The breaking of the wave cannot explain the whole sea. – Vladimir Nabokov
My older son toured Iceland this week, capturing his own abiding images of the exotic landscape.
We struggled to find adequate words for encapsulating the stunning scenery.
Desolate. Windswept. Wistful. These drifted in and out of my thoughts when viewing the photos, although they were a shade off, a tad too dark, didn’t have the exact right feel, weren’t sufficient. Uncaptured words, like elusive, shadowy birds, circled round my mind, never quite touching down.
It’s like being on another planet, my son texted.
Ethereal, I texted back, almost happy with that word, as it’s one I love and it almost fit.
My son nailed it.
He was, after all, the one there taking it all in.
Land of legend and lore, glaciers and volcanoes, sharp contrasts and starkness, sparse, picturesque villages, moody skies and morning mists, Iceland is mythical. Not in the sense of Avalon and Atlantis, for one can actually stand at the volcano’s edge or scoop up handfuls of the black sand at the beach, really tiny pebbles of basalt. The whipping wind, the rocky coast, the crashing waves – the Vikings would recognize these still.
It looks like something out of Tolkien or the Chronicles of Narnia, said my son.
Experiencing Iceland vicariously, I did what I always do when I wonder about things – I looked them up (until this moment, I hadn’t thought that looking things up might count as a hobby; I am saying it’s mine, the next time I’m asked). There in the Internet’s vast sea of words, the facts have as magnetic a pull as the legends.
On the southern tip of Iceland, where my son stood on the black sand looking out at the craggy basalt sea stacks, the ocean is unimpeded all the way to Antarctica – there is no land mass in between. Hence the Atlantic rollers – long, powerful waves – can attack this shore with ferocity. I envision the sea drawing itself back as far as it wants, like a pitcher winding up for a fastball. Treacherous, even deadly (local legend features sea trolls and shipwrecks), there’s yet something lyrical, spiritual, about the wild freedom of the ocean at this point on the globe.
The Earth is mostly water; we are mostly water. 71% of Earth is covered by water; there’s 73% water in the human brain and heart. The ocean’s inspirational pull on us may be that simple – like recognizing like. We see the beauty and the power of the sea and something stirs deep within us – humans have waxed poetic about the ocean from time immemorial.
The thing that draws me most about this particular spot, the fascinating black beach at the village of Vik on the southernmost tip of Iceland, is knowing the ocean is unhindered here, from the shore at the uppermost part of the world to the lowest. The vast freedom, the power. The creative force. It draws me as a writer, as a teacher, as a human. That we are capable of great destruction is an understatement – but that’s not where I am going. From our entry into the world to our exit, there’s not a time we aren’t hindered by obstacles, both physical or metaphysical, taking their tolls on our bodies, minds, hearts, spirits. It’s astonishing how we are inspired to carry on, unfathomable how the smallest of things can be the source of willing ourselves onward – we flow over, around, through what would hold us back, finding peace despite what looms, ever how great, in our paths. As with the ocean, humankind has waxed pretty eloquently, deeply, about trouble, trials and pain. It’s a shared experience; none of us is unmarked. The difference is how we make our way, individually.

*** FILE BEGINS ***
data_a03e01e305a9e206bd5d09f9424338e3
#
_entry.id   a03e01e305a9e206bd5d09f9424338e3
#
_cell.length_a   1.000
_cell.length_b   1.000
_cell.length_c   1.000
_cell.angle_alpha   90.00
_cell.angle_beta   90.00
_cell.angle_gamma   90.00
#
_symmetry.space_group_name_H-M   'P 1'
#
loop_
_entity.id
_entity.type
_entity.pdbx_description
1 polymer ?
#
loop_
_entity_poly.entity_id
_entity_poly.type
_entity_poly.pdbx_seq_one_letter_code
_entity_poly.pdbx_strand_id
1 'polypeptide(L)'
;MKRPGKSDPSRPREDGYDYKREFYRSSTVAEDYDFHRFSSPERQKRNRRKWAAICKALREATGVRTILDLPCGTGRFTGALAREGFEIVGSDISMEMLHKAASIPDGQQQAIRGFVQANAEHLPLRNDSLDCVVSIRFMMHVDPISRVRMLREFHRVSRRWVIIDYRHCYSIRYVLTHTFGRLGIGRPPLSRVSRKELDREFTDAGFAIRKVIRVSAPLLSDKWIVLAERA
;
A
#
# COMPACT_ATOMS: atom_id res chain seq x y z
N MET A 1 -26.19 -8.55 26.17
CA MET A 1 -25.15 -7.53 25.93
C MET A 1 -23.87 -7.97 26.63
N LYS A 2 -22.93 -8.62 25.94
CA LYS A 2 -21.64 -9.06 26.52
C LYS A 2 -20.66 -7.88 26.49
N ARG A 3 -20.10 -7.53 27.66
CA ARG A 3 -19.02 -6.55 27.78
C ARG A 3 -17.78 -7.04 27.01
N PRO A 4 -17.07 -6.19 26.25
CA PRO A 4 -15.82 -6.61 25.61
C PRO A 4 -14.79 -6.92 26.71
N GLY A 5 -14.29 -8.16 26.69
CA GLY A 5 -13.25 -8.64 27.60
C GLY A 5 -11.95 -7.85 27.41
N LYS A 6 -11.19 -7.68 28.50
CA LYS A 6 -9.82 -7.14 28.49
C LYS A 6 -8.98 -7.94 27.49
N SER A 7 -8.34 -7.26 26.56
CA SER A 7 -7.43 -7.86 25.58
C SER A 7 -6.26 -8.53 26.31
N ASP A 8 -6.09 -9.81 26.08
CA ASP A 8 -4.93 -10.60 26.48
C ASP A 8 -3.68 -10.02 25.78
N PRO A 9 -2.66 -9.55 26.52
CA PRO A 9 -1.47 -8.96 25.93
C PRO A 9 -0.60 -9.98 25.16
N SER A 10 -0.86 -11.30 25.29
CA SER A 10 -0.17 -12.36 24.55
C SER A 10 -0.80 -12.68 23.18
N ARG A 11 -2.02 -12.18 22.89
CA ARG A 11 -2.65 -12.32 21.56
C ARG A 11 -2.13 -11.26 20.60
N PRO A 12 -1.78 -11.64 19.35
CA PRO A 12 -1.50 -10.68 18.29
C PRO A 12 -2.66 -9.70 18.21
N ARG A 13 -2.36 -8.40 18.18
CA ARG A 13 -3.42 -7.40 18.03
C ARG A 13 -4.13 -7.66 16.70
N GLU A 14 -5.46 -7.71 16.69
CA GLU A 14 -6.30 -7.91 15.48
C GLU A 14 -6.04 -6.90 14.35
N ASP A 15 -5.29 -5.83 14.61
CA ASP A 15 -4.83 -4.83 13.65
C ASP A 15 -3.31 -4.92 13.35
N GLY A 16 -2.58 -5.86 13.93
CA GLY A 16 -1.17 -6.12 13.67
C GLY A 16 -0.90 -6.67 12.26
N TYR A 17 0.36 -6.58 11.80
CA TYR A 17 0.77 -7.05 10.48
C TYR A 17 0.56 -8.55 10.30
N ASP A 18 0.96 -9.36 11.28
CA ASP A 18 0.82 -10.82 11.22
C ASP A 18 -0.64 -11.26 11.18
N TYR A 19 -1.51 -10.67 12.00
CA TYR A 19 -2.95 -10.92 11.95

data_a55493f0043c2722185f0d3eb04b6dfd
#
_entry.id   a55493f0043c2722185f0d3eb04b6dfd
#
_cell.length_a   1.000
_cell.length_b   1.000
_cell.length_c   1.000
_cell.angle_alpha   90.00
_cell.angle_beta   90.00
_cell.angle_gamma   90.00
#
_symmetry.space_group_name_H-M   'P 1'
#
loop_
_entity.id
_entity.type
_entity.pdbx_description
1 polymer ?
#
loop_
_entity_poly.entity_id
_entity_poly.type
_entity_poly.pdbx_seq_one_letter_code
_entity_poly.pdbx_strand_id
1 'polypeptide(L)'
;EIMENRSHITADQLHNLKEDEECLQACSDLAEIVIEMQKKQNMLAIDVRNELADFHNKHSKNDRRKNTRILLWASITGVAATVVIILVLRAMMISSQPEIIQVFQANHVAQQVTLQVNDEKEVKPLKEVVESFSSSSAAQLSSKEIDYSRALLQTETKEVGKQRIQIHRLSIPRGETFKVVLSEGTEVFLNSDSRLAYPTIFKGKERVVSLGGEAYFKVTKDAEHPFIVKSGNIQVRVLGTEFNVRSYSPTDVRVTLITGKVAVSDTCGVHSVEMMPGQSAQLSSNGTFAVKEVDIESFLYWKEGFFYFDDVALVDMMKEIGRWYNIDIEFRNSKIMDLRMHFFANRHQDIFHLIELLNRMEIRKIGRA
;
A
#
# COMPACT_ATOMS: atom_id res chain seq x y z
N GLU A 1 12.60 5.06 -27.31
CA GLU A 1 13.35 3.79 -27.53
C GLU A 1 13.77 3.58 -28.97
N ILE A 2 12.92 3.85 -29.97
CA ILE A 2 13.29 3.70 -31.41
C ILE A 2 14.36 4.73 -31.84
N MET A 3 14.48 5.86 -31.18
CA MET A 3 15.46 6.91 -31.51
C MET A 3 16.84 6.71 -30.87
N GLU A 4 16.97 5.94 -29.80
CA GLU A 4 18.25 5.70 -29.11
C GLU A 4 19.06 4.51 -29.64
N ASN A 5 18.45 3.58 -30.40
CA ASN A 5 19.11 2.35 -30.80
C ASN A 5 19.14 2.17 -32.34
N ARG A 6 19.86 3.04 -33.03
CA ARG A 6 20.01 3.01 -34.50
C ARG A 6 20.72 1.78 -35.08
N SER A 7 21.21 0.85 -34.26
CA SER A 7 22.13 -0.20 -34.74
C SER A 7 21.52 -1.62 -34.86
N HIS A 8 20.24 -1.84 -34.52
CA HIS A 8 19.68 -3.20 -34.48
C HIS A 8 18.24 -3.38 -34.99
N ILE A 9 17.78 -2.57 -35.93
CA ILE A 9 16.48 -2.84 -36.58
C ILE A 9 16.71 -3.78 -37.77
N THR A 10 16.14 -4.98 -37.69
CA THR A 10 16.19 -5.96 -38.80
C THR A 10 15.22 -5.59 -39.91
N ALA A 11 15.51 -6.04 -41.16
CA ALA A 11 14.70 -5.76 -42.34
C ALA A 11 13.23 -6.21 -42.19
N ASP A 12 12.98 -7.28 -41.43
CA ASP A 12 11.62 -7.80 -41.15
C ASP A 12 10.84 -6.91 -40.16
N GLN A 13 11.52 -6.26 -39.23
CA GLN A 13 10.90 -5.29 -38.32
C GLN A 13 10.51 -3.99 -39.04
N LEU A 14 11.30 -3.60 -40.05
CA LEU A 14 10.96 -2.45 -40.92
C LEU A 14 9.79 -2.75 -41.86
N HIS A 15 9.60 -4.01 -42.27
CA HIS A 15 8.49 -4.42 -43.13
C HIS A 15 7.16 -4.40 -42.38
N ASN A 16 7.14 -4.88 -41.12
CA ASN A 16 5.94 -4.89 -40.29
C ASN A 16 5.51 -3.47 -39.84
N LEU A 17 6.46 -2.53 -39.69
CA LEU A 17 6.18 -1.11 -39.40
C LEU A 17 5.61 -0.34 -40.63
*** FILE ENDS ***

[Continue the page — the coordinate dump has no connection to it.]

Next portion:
To be truly unleashed and still live seems an impossibility, so I ponder the power of unhindered inspiration – the indomitable force that would be. What heights, what depths, what creativity. Ultimate constructive power, unlimited possibility.
If such energy were harnessable . . . well, that’s the stuff superheroes and sagas are made of.
I tap into it as much as I am able, and let it flow on – one grateful conduit of ideas, images, and meaning, in my little part of the boundless, surging sea.
Note: Prior to writing this post, I had been toying with a piece about an enchanting encounter on a beach much closer to home. The titles of these posts are deliberate plays on one another, attempts at capturing the essence of place: Mystical morning.
3 thoughts on “Mythical morn”
>Desolate. Windswept. Wistful. These drifted in and out of my thoughts when viewing the photos, although they were a shade off, a tad too dark, didn’t have the exact right feel, weren’t sufficient. Uncaptured words, like elusive, shadowy birds, circled round my mind, never quite touching down.<
Wow. The pictures alone are worth clicking on the blog, but the writing makes me want to run up to Decorah, board the Nortic ship they have on display in the Vesterheim museum, and set sail! 🙂
I do have an odd question for you, are you from Florida? Only ask because a teacher friend of mine took a group of students to Iceland last week. Coincidence??
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Fascinating coincidence, but I’m in North Carolina – my son made the trip just for pleasure. By the way, he has pictures of sheep grazing along the lava fields! Wild country, unspeakably beautiful. Thank you so much for your words. 😊
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Well drat, I was just thinking how small the world truly was! None the less, a fascinating coincidence indeed! 🙂
Sheep along lava fields? Good grief!
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